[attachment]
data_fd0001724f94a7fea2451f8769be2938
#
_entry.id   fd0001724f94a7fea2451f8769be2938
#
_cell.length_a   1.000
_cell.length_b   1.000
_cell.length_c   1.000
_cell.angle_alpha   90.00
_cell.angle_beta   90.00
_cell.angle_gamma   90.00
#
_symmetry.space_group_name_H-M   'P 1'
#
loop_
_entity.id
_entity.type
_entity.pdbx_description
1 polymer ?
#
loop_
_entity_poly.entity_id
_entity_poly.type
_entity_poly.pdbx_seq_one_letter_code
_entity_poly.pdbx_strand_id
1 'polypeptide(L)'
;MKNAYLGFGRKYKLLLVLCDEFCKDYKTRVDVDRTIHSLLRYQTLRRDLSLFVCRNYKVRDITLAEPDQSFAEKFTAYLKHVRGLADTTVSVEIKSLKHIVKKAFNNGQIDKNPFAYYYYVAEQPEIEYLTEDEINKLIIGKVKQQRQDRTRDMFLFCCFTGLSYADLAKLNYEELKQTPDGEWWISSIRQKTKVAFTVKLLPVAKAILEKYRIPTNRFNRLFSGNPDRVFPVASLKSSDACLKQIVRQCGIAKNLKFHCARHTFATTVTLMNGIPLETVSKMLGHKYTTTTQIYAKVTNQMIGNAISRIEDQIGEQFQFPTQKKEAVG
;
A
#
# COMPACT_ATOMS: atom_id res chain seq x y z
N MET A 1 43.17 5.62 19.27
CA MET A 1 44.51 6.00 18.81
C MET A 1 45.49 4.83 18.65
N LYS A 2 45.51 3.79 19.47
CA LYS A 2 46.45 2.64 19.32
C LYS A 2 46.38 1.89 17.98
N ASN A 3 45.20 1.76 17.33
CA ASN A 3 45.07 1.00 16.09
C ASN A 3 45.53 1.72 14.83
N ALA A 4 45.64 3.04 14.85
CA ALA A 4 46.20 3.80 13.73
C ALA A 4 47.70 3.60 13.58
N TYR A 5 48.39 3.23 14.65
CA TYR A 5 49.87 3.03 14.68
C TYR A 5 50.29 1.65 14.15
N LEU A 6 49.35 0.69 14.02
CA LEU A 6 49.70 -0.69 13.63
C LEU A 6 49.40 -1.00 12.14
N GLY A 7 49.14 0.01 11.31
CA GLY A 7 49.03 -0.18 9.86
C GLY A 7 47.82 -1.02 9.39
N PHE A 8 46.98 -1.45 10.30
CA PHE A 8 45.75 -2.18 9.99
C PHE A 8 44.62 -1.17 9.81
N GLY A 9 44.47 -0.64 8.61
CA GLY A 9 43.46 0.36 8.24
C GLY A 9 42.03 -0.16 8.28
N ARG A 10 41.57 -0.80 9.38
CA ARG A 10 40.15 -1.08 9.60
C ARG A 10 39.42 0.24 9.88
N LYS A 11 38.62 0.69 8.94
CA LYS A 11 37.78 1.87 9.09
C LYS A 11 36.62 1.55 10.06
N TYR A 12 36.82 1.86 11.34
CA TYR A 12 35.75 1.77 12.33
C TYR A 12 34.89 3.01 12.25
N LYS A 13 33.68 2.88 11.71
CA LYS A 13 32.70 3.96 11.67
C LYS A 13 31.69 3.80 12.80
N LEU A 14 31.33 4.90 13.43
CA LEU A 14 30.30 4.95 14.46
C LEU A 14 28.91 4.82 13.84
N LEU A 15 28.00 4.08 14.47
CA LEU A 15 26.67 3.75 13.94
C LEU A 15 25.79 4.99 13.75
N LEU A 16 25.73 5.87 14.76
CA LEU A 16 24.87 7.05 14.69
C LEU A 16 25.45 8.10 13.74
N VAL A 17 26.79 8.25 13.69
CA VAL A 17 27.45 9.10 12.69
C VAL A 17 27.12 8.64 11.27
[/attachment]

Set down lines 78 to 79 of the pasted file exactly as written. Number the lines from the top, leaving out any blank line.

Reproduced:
C LEU A 16 25.45 8.10 13.74
N VAL A 17 26.79 8.25 13.69